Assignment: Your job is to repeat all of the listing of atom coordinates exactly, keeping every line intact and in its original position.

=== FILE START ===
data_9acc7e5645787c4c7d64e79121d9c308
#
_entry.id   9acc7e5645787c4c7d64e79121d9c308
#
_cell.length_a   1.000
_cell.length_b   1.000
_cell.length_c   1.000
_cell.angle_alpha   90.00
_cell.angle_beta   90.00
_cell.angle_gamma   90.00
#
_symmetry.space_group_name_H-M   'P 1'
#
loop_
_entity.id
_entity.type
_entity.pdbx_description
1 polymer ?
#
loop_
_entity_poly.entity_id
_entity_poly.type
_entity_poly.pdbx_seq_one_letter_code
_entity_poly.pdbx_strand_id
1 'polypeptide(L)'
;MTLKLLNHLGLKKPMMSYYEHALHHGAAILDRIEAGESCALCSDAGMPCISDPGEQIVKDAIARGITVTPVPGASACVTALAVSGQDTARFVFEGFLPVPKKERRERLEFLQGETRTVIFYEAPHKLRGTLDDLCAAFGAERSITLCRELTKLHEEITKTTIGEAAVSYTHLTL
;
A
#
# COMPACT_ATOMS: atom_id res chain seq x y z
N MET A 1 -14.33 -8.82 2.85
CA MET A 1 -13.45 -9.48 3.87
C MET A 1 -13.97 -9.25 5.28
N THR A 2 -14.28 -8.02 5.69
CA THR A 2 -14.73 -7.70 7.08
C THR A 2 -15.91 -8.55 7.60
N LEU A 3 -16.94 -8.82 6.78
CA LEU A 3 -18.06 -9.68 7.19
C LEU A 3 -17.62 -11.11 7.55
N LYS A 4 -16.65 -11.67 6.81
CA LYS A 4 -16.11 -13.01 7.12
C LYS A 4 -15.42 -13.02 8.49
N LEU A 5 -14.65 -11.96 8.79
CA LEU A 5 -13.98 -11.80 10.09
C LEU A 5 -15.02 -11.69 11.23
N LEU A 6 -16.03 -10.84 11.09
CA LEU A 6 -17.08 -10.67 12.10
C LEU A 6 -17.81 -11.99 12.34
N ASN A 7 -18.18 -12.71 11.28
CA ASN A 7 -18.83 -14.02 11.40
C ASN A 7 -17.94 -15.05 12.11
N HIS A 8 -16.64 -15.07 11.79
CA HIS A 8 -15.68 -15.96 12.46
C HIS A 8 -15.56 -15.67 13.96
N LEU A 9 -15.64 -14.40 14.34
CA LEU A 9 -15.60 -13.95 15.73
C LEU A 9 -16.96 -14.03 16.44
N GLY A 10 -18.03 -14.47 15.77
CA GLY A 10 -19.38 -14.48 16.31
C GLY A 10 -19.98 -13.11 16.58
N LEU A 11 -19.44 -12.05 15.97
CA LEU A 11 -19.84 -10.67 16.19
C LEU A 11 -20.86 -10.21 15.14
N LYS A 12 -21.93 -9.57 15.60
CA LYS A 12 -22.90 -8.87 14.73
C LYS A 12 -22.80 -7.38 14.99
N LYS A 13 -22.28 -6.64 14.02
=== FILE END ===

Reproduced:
data_9acc7e5645787c4c7d64e79121d9c308
#
_entry.id   9acc7e5645787c4c7d64e79121d9c308
#
_cell.length_a   1.000
_cell.length_b   1.000
_cell.length_c   1.000
_cell.angle_alpha   90.00
_cell.angle_beta   90.00
_cell.angle_gamma   90.00
#
_symmetry.space_group_name_H-M   'P 1'
#
loop_
_entity.id
_entity.type
_entity.pdbx_description
1 polymer ?
#
loop_
_entity_poly.entity_id
_entity_poly.type
_entity_poly.pdbx_seq_one_letter_code
_entity_poly.pdbx_strand_id
1 'polypeptide(L)'
;MTLKLLNHLGLKKPMMSYYEHALHHGAAILDRIEAGESCALCSDAGMPCISDPGEQIVKDAIARGITVTPVPGASACVTALAVSGQDTARFVFEGFLPVPKKERRERLEFLQGETRTVIFYEAPHKLRGTLDDLCAAFGAERSITLCRELTKLHEEITKTTIGEAAVSYTHLTL
;
A
#
# COMPACT_ATOMS: atom_id res chain seq x y z
N MET A 1 -14.33 -8.82 2.85
CA MET A 1 -13.45 -9.48 3.87
C MET A 1 -13.97 -9.25 5.28
N THR A 2 -14.28 -8.02 5.69
CA THR A 2 -14.73 -7.70 7.08
C THR A 2 -15.91 -8.55 7.60
N LEU A 3 -16.94 -8.82 6.78
CA LEU A 3 -18.06 -9.68 7.19
C LEU A 3 -17.62 -11.11 7.55
N LYS A 4 -16.65 -11.67 6.81
CA LYS A 4 -16.11 -13.01 7.12
C LYS A 4 -15.42 -13.02 8.49
N LEU A 5 -14.65 -11.96 8.79
CA LEU A 5 -13.98 -11.80 10.09
C LEU A 5 -15.02 -11.69 11.23
N LEU A 6 -16.03 -10.84 11.09
CA LEU A 6 -17.08 -10.67 12.10
C LEU A 6 -17.81 -11.99 12.34
N ASN A 7 -18.18 -12.71 11.28
CA ASN A 7 -18.83 -14.02 11.40
C ASN A 7 -17.94 -15.05 12.11
N HIS A 8 -16.64 -15.07 11.79
CA HIS A 8 -15.68 -15.96 12.46
C HIS A 8 -15.56 -15.67 13.96
N LEU A 9 -15.64 -14.40 14.34
CA LEU A 9 -15.60 -13.95 15.73
C LEU A 9 -16.96 -14.03 16.44
N GLY A 10 -18.03 -14.47 15.77
CA GLY A 10 -19.38 -14.48 16.31
C GLY A 10 -19.98 -13.11 16.58
N LEU A 11 -19.44 -12.05 15.97
CA LEU A 11 -19.84 -10.67 16.19
C LEU A 11 -20.86 -10.21 15.14
N LYS A 12 -21.93 -9.57 15.60
CA LYS A 12 -22.90 -8.87 14.73
C LYS A 12 -22.80 -7.38 14.99
N LYS A 13 -22.28 -6.64 14.02